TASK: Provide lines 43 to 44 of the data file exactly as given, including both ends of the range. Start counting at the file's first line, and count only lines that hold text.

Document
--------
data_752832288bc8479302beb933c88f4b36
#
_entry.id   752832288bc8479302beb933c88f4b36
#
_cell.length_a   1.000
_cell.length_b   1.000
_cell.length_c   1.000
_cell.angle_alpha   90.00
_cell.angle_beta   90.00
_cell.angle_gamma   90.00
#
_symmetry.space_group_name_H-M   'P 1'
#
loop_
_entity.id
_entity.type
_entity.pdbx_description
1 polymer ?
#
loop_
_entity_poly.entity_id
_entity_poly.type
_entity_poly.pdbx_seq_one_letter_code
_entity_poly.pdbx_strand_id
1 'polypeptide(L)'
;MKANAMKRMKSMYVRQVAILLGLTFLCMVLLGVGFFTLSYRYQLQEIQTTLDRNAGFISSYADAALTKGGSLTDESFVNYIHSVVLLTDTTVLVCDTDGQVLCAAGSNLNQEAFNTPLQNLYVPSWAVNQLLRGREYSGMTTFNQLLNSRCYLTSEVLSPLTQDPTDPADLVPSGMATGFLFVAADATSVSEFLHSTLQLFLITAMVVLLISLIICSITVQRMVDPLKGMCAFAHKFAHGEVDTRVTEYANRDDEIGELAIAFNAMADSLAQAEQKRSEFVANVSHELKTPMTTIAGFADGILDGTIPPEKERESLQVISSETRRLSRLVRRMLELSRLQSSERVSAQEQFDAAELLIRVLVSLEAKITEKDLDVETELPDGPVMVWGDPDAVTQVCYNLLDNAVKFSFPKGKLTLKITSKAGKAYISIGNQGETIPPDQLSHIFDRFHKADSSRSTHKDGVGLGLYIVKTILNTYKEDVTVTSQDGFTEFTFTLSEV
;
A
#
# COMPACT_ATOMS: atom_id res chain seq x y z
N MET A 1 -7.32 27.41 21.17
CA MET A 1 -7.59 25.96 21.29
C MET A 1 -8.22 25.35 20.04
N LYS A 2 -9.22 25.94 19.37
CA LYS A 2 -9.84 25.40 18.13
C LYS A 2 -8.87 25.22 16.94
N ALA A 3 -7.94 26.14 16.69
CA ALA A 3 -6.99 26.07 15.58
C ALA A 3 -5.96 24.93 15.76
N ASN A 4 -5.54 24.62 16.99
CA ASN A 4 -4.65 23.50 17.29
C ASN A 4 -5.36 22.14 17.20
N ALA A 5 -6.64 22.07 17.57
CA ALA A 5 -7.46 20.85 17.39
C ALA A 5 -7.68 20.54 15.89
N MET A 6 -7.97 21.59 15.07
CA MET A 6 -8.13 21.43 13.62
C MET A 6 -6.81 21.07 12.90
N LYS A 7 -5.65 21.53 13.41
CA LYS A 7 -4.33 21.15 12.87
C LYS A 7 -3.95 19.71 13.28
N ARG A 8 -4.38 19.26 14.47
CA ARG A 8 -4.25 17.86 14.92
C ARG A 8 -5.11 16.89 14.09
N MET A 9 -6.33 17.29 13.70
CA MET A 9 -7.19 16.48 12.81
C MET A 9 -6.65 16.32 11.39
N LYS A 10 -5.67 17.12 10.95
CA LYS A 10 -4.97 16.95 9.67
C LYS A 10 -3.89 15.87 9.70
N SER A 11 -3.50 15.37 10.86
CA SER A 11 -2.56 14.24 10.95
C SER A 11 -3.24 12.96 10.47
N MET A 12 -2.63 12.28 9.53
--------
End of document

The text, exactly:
N ALA A 5 -6.64 22.07 17.57
CA ALA A 5 -7.46 20.85 17.39